Grace's Guide is the leading source of historical information on industry and manufacturing in Britain. This web publication contains 143,372 pages of information and 230,039 images on early companies, their products and the people who designed and built them.
John Dalton (1766-1844) was an English chemist, meteorologist and physicist best known for his pioneering work in the development of modern atomic theory, and his research into colour blindness (sometimes referred to as Daltonism, in his honour).
1766 John Dalton was born on 5 or 6 September, in Eaglesfield, Cumberland, into a Quaker family of tradesmen. He was the youngest of the three offspring of Joseph and Deborah, who survived to adulthood. He attended John Fletcher's Quaker grammar school in Eaglesfield.
1778 When John was only 12 years old, Fletcher turned the school over to John's older brother, Jonathan, who called upon the younger Dalton to assist him with teaching.
1780 The brothers purchased a school in Kendal, where they taught approximately 60 students, some of them boarders. Whilst teaching, Dalton was influenced by two men - a classical scholar and mathematician from Kendal and a monied Quaker who was interested in science. He started to learn about Latin, Greek and mathematics as well as meteorology and the instruments associated with keeping weather records.
1793 Dalton moved to Manchester as a teacher of mathematics at the New College. His work, Meteorological Observations and Essays, was published that year, and although it seemed to have little effect at first, it would soon pave the way to meteorology becoming a serious science.
1800 Listed in Bancks's Manchester & Salford Directory as 'Mathematical tutor, New College, 14 Dawson Street'.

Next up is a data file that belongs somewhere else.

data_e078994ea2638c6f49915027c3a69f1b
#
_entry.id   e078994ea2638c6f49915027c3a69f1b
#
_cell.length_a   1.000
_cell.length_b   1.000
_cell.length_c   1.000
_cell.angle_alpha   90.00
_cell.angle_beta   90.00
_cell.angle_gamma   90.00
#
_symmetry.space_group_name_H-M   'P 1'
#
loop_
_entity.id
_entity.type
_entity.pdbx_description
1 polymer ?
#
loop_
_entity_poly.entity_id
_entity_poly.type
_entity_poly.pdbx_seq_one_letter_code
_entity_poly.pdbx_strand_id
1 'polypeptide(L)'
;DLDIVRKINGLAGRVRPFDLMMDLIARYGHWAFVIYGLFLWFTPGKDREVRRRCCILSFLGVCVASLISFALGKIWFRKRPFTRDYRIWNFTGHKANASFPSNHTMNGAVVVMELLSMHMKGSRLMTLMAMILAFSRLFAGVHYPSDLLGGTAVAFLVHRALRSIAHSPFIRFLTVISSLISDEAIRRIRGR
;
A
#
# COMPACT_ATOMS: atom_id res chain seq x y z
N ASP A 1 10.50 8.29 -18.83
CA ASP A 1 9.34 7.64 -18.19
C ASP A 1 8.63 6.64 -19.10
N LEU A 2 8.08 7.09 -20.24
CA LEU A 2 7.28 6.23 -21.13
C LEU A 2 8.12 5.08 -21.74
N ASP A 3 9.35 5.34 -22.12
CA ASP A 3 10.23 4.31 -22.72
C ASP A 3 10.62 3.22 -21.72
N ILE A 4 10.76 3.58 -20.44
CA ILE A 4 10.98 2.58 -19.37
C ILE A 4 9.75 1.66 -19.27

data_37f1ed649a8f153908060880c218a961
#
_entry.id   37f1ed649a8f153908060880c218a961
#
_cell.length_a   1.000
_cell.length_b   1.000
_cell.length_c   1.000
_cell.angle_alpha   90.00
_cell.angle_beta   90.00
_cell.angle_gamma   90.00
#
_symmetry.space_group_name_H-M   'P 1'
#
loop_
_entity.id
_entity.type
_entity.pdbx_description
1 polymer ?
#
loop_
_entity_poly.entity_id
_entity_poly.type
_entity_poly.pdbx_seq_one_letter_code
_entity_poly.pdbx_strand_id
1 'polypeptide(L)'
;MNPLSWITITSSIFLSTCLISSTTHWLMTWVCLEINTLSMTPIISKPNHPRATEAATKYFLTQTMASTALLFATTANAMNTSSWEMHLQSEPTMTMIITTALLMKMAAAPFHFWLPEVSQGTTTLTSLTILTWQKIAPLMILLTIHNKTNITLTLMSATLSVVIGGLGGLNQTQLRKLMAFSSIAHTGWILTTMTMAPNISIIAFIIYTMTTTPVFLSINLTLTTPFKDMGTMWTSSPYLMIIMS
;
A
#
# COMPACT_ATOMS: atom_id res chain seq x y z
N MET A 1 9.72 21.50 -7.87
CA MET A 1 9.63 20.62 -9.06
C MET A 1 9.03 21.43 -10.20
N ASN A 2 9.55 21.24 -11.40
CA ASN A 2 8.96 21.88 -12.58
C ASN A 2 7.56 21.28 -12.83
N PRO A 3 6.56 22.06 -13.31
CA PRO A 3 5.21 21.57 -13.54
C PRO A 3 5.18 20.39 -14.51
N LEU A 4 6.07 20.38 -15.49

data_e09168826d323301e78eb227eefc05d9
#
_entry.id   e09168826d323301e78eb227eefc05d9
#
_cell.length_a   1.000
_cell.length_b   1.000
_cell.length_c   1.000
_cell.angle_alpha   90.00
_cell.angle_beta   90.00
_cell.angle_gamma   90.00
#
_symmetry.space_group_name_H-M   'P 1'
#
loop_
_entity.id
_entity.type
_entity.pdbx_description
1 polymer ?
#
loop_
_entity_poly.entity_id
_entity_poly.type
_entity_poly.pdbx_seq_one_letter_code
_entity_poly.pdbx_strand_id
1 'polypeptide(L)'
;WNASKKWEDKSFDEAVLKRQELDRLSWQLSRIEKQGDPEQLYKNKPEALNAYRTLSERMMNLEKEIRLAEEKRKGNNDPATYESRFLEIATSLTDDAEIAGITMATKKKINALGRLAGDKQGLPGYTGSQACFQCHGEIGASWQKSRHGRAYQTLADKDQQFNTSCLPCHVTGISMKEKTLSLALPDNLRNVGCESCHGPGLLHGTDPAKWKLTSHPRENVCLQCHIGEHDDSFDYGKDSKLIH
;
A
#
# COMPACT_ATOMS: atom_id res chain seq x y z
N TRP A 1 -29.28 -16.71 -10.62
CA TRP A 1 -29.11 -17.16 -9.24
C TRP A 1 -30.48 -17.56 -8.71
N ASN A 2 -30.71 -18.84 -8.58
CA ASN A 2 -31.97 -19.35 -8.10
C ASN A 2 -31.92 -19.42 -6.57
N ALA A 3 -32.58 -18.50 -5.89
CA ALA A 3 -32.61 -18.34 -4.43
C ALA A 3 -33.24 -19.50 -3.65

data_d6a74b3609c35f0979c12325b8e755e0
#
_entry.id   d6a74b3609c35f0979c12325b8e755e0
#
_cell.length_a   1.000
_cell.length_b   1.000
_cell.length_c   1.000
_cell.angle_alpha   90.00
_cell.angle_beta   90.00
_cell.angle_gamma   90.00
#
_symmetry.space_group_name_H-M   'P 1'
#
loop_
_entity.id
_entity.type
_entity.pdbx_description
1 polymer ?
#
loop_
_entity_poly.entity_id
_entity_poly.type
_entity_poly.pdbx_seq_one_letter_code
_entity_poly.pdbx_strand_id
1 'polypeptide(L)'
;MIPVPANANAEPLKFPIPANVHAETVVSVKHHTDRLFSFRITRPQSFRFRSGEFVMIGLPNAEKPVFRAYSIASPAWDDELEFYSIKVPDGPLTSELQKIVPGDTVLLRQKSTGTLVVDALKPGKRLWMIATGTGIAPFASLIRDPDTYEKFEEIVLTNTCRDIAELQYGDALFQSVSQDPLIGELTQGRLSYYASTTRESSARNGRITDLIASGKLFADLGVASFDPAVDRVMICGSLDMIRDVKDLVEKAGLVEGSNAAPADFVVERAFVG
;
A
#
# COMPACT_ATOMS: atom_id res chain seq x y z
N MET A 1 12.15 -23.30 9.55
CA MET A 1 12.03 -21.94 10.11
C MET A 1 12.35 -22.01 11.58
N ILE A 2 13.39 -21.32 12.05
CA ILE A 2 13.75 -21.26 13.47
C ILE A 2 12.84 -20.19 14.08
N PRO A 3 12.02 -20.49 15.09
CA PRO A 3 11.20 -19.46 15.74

Dalton was elected a member of the Manchester Literary and Philosophical Society shortly after his arrival in Manchester. He submitted a paper on the the defect he had discovered in both own and his brother's eyesight - it was the first publication on colour blindness, an affliction thereafter known as Daltonism.
Dalton's most important work in chemistry was his atomic theory, although little is known as to exactly how his ideas were developed, as records are incomplete. He theorised that each gas in a mixture behaved independently and, although this was later found to be incorrect, it helped him put and end to the idea that atoms of all kinds of matter are alike - a concept that dated back to the early Greeks. But Dalton had not performed research in this field, even though he had taught chemistry for several years.
Dalton did little scientific work of distinction once he reached the age of fifty, although his interest in research continued.
He was elected into the fellowship of the Royal Society of London and the Royal Society of Edinburgh, and from the University of Oxford he was awarded an honorary degree. He became one of only eight foreign associates of the French Academy of Sciences, taking the place vacated by the death of Sir Humphry Davy. The British Crown awarded him a pension on the Civil List.
1817 Dalton was elected president of the Literary and Philosophical Society in Manchester, and remained in that office for the rest of his life. The society provided him with a laboratory after the New College moved to York.
1825 Listed as a teacher of mathematics and natural philosophy. House: 10 George Street.
He stayed on in Manchester and taught private pupils.
1844 John Dalton died of a stroke on 27 July, in Manchester.